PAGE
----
Real Men Sow

6 Tips for Harvesting Allotment Crops

harvest

We’re entering peak harvesting period! I hope your allotments and veg patches are bursting with fresh fruit and veg.

This is a truly wonderful time of year, when all our hard work comes together and we make hay while the sun shines. Given all this effort, you’d think I’d take care over my harvesting, but it’s easy to lapse and not give this important job the attention it deserves.

I’m not sure why I’ve made this mistake in the past, but sometimes the harvest is the forgotten part of veg growing. Here are a few tips I’ve picked up to help get harvesting right.

Use Tools
I can be a lazy so and so, and will regularly try and pull carrots by hands, forcing the root until it breaks in two. An obvious thing, but it took me a long time to give in and grab a trowel.

I’ve done this with parsnips and leeks too. A fork will help prevent snapped veg.

Use a pair of scissors when harvesting lettuce leaves, and secateurs for vine crops like cucumbers.

Best Time to Harvest
The best time to harvest is in the morning, before the temperature rises too much. Veg picked during this time won’t have evaporated moisture in the heat, so they don’t limp or wilt as quickly.

I’ve noticed this is particularly relevant for leafy greens and salad, as well as rootier crops like carrots and radish. One tip I worked out is to keep radishes and carrots into a glass of cold water. This keeps the root firm for much longer.

Deal With Your Harvest Quickly
If you can’t get down and harvest early, it isn’t the end of the world. I enjoy harvesting at the end of a good session on the plot, but try to avoid the temptation to leave your harvest on the kitchen top and relax with a cup of tea or kick back in a hot bath. As inviting as this is, deal with your harvest before you do anything else.

I’ve left crops out before and they rapidly lose their freshness. Get them out of the sun and into the fridge quickly, even if this means not cleaning the dirt off first.

Have a Harvesting Tactic
Some easy to deal with crops, like beans and winter greens, can just be picked and sorted out easily but others need a little planning. Onions and garlic must be dry before storage, so make sure you harvest when the weather is good. The crops can be laid out in the sun for a couple of days.

A big squash harvest is very heavy, so have somewhere ready to store them, or your car available to take them home.

Set Some Time Aside
I am always surprised at how quickly time passes when I get stuck in to a harvest. I can easily use up an hour when picking crops. Harvesting is incredibly satisfying and worth spending some time over, so don’t rush.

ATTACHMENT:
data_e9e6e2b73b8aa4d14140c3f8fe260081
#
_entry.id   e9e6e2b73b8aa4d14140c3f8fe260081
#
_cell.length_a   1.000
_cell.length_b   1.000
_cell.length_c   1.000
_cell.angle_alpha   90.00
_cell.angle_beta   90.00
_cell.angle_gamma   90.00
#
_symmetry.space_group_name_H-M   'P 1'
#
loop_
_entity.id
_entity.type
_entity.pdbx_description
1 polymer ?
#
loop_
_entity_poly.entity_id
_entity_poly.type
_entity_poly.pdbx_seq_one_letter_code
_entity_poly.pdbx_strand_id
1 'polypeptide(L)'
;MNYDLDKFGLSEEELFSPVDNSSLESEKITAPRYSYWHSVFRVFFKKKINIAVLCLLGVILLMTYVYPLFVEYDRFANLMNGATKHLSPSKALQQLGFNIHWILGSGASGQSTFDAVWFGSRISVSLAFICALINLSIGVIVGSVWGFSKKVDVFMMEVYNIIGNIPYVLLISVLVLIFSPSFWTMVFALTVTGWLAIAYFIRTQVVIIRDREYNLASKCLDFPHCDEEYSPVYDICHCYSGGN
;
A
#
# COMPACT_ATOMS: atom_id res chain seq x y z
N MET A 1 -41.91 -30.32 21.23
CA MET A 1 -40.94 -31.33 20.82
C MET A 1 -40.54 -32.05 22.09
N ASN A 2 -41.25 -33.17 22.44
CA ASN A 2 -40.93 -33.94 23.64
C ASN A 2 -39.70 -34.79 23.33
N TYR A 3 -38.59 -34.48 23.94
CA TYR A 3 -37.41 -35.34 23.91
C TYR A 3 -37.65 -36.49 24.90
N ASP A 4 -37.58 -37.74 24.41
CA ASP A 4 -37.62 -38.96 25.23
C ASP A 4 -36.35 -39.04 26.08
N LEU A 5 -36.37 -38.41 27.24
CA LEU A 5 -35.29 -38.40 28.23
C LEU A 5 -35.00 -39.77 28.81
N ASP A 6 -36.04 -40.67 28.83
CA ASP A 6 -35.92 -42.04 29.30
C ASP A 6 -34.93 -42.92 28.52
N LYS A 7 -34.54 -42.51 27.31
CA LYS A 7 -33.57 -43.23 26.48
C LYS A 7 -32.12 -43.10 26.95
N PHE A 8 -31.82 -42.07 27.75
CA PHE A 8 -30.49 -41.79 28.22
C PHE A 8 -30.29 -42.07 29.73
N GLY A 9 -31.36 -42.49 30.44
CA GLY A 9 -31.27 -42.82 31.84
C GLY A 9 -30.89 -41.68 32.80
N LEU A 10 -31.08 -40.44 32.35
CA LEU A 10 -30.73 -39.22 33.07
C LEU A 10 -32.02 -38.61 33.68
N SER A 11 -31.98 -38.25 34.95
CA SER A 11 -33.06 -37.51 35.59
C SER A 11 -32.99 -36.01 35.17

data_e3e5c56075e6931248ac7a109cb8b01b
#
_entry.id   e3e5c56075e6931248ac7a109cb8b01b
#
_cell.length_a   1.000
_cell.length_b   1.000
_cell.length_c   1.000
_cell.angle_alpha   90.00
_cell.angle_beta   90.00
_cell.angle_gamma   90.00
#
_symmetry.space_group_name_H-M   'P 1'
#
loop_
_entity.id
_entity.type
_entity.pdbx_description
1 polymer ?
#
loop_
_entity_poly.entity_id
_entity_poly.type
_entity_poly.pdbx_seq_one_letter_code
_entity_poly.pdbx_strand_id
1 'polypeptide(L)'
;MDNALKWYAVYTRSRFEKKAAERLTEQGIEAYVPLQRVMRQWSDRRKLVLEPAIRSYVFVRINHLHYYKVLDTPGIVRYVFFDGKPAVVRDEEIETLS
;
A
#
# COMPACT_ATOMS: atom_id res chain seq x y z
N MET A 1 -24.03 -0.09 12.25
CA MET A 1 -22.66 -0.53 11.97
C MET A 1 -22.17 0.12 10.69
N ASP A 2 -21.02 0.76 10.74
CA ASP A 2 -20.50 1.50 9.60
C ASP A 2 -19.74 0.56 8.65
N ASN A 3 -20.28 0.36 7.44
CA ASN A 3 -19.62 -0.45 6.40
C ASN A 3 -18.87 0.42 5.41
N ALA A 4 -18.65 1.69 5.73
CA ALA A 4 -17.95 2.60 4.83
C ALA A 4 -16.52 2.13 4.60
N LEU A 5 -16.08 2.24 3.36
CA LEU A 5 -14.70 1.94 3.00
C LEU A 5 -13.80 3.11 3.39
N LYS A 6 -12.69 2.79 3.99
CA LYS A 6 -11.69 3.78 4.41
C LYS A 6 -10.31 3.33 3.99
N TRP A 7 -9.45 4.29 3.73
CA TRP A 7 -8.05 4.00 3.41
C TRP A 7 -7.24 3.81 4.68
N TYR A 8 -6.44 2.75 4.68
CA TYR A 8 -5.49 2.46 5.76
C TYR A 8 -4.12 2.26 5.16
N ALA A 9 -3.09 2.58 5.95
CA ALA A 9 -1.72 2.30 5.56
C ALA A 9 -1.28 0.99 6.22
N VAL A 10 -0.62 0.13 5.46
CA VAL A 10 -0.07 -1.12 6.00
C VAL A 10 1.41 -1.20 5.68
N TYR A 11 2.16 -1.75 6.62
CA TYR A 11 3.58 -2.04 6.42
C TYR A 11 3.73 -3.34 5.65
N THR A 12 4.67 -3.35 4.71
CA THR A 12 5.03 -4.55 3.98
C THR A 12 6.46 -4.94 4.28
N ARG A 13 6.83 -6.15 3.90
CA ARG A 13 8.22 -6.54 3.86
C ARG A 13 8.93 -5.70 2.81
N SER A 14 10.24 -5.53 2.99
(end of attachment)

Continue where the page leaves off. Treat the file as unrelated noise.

Learn the Veg
However, all this said, I reckon the best harvesting tip is to learn your veg. For example, it is important to know what veg is better when young and tender, and what should be left on the plant to ripen in the sun.

This sort of knowledge will help guarantee you get to sample your homegrown produce at its very best. Over the weekend I’m going to post some more tips which are specific to different crops, so if you’re new to growing veg, check back on Saturday and hopefully the post will help you pick just at the right time. :)

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5 Comments

  1. CJAugust 15, 2013 at 8:49 pmReply

    A really interesting post. Sometimes there’s so much weeding to do I hardly have any time to harvest! But you are right, it is worth taking a bit of time over. After all, it’s what it’s all about!

  2. NotjustgreenfingersAugust 18, 2013 at 8:34 pmReply

    Good post. Time and time again at my allotment site I see people work hard growing their veg and not harvesting it. I don’t understand it, I love the harvest, it’s the reward for all the hard work I have done throughout the year.

  3. gregAugust 19, 2013 at 9:54 pmReply

    this is an excellent blog idea. You are right that harvesting is a neglected art, but the worst neglect is when people don’t harvest at all. I see lots of really good fruit & veg grown on my allotment site (often much better than my efforts) just left to rot.
    I know its not always easy to get some one to pick for you in holiday time, perhaps there should be Please Pick Me’ signs put up when growers are away.

  4. Jono

    JonoAugust 20, 2013 at 5:23 amReplyAuthor

    Thanks all. The worst I’ve seen was a plot full of nothing but soft fruit. It was only half a plot, but no one picked any of the fruit for weeks. There was rhubarb, strawberries, raspberries. Sad really.

  5. Jono

    JonoAugust 20, 2013 at 5:23 amReplyAuthor

    P.S. Greg – love the ‘Pick Me’ holiday signs. What a great idea. :)

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meIn 2007, I took on a redundant allotment plot with my gardening-mad mum Jan. As all good mums do, she went along with it, but I don’t think she held out much hope. However, over a decade later, and she now lets me do stuff without watching over my shoulder, so I must be doing something right. [ read more ]

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